Monday, July 16

Nicole's baby and you

Okay, I'm sure I'm not the only one worried about Nicole's baby. There are the drugs, the ciggies, the alcohol, the lack of food...

I'm really hopin' all you teen readers out there don't think looking like Nicole is worth it. (And does anybody even think she looks good and not like a sickly bird?)

There was a time, when I was in my teens and dancin' (ballet) up a storm, lunch consisted of diet pop and an orange. I don't think I had full-fledged anorexia (didn't last long--I think I got too hungry), but it was pretty darn close.

I think we all make at least one big health-related mistake during our teens. The trick is realizing when things have gone too far (I think I just got too hungry) and facing the fact that what you do now could have repercussions later--even activities you think are harmless.

I've seen too many pot smokers suffer from a combination of short and long-term memory loss. I've seen too many smokers in general get cancer. I've seen drinkers get fat, depressed, and suffer from liver damage. I myself suffer from osteopaenia (next stop, osteoporosis) as a result of calcium deficiency. (My doctor told me it's the amount you ingest in your teens that's all important. Whoops.)

Yuck, I'm sounding all old and preachy--I'm probably causing some teen to pick up a ciggie just to stick it (ha-ha) to me! So tell me, wise writers and teen readers, how do we spread the living healthy message to teens? Let's explore!



Erica Orloff said...

As the mother of a 17-year-old (and three others), they can see through B.S. I think you have to live it before you can even think about talking about it. Lead by example. My kids will yell at me in a heartbeat when I stray from macrobiotics. But now my son is incorporating it into his diet. He's a typical adolescent--loves fries and pizza. But now he starts the day with oatmeal. Go figure. My baby (age 2) had to actually be PUT on a high-fat diet--all the cheese and bacon he can eat--because he ate so healthy that it was causing some problems (long story; he has had some health issues since birth). As for teens, after nagging mine for years, she is now eating much better--thanks to meeting a friend at music camp who is planning on being a nutrition major. My daughter is now making better choices--the same choices I told her to make for years, but seeing a friend embody them helped.

Gerb said...

Wow - I've been away for too long... my first thought was Nicole who? Took me a moment to sift through the tabloid section of my brain.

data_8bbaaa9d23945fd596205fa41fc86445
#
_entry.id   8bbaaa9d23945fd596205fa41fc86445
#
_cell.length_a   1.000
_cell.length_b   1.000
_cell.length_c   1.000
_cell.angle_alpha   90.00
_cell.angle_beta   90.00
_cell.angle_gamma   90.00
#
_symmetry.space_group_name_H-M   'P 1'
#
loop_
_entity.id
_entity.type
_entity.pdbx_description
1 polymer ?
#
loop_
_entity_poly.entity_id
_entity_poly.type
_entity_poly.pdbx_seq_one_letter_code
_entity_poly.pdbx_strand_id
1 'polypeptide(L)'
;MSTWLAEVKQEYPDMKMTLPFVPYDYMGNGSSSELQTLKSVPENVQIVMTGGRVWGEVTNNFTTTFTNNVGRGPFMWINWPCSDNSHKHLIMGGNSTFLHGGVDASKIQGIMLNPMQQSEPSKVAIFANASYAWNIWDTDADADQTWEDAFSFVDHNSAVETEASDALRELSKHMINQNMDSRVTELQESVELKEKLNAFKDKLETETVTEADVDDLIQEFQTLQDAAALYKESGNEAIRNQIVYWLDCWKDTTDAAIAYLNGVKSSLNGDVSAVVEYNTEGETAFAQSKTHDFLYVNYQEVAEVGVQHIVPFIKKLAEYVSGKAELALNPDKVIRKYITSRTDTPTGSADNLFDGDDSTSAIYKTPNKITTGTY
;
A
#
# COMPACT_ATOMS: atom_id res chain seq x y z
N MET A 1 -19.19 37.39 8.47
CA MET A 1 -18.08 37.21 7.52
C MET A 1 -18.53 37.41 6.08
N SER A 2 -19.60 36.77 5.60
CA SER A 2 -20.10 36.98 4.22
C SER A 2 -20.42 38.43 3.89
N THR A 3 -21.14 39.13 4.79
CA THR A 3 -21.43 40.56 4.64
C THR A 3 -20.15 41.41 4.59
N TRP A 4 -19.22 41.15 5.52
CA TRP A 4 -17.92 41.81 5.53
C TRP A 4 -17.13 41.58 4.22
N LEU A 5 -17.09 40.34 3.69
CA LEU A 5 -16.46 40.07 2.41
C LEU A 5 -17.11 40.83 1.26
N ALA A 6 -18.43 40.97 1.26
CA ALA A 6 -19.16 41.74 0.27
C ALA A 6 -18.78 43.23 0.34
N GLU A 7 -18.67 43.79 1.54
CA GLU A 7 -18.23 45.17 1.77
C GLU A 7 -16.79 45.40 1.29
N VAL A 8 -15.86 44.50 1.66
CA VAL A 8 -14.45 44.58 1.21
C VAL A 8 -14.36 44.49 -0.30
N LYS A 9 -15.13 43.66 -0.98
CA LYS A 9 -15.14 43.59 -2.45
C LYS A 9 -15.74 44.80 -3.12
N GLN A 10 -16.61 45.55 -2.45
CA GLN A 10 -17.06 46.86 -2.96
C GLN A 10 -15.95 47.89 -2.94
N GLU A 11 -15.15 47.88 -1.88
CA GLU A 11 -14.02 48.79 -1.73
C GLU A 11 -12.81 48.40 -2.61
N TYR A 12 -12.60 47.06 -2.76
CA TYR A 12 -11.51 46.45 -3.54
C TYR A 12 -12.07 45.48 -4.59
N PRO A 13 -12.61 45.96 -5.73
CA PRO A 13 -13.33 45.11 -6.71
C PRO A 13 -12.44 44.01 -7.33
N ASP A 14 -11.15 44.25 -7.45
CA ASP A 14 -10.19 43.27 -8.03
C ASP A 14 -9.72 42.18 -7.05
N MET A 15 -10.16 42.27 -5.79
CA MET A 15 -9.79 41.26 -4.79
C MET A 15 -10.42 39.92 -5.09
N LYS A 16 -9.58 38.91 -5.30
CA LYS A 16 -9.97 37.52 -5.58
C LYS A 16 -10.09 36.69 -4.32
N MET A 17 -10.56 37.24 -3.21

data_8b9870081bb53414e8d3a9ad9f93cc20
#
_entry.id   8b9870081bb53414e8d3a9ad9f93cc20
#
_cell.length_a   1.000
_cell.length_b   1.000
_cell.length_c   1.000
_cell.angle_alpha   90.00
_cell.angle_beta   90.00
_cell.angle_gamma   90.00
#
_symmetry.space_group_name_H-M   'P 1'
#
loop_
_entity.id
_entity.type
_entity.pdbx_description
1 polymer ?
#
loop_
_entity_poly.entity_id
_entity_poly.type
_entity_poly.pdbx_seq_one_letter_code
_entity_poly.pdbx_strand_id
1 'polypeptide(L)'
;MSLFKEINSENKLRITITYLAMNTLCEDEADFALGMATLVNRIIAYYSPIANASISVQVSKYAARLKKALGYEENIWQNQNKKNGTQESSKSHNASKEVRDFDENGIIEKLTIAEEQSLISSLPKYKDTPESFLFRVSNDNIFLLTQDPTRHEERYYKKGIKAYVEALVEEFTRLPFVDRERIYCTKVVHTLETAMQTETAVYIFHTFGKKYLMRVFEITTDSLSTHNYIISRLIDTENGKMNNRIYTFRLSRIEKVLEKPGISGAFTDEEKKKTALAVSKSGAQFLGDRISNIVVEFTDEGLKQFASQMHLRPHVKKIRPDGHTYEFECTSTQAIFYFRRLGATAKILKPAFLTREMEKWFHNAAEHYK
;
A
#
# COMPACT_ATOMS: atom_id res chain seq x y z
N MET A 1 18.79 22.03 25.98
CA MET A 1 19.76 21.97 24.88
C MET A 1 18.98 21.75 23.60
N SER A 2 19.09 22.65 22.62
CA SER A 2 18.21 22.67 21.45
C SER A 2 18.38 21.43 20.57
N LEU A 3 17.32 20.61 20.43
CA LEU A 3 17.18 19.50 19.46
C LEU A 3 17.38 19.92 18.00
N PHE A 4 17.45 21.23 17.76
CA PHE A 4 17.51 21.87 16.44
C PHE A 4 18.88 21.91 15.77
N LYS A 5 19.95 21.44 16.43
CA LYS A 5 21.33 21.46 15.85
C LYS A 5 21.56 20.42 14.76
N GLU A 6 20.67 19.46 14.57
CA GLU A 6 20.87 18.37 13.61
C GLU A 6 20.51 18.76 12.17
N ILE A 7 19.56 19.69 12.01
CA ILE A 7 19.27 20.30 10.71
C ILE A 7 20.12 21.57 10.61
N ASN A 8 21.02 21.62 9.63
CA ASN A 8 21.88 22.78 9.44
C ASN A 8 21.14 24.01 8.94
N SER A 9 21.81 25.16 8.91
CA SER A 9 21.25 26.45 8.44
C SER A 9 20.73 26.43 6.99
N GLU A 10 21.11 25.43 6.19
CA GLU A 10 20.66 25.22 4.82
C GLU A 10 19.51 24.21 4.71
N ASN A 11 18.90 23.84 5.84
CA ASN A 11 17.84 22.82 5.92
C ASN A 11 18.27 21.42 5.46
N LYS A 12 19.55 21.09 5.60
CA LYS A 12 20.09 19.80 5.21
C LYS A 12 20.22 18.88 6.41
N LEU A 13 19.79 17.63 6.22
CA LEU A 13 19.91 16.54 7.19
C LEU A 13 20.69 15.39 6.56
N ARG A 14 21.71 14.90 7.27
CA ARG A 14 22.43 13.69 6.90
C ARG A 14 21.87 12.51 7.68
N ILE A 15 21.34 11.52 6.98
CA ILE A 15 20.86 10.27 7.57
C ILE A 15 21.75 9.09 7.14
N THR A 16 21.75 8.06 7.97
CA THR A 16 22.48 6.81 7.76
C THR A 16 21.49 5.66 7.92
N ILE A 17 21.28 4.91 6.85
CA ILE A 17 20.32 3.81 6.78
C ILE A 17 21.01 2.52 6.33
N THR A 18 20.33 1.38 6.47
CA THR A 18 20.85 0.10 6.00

As for teaching teens healthy living- the one thing I don't believe in is preaching. That usually has the opposite-than-intended effect anyway. I do believe it's important to be aware of the options, the benefits and the dangers of various life choices. This applies to us older people as well as teens. It becomes doubly important when those choices affect others besides yourself - such as when you choose to drink and drive or smoke and starve yourself through a pregnancy. And the only way I know how to get this message through to anybody is education. Informed, teens (and older people) are better equipped to make important life and health-impacting decisions.

The problem is, the information is out there, but we often choose to ignore it. Skin cancer? But I like to tan. Osteoperosis? But I don't like milk. Liver damage? But I like to party... It comes down to personal choice. I guess all we can do is make sure those choices are as well-informed as they can be.

Sara Hantz said...

The trouble with teens... and to a certain extent all of us... is that we think nothing will happen to us... so it's hard to get them to understand, unless they see first hand what can happen.

I think the 'nagging' does sink in, it just takes time before our teens will act on it (or in the case of my son, a few fillings did the trick when it comes to regularly cleaning his teeth!!!)

Alyson Noel said...

Well, I’m not a mom, but my niece and nephew are staying with us at the moment for two weeks of surf camp (and one week of laying around). And since my husband and I are into eating healthy and organic, that’s pretty much all we keep in the house. I don’t think lecturing ever works (at least it never did for me!), so we just try to lead by example and offer the occasional chocolate chip cookie!

Kelly (Lynn) Parra said...

The only thing I can think of is showing a good example to the young ones around us. Someone they can look up to or see how healthy it might be for them too. :) :)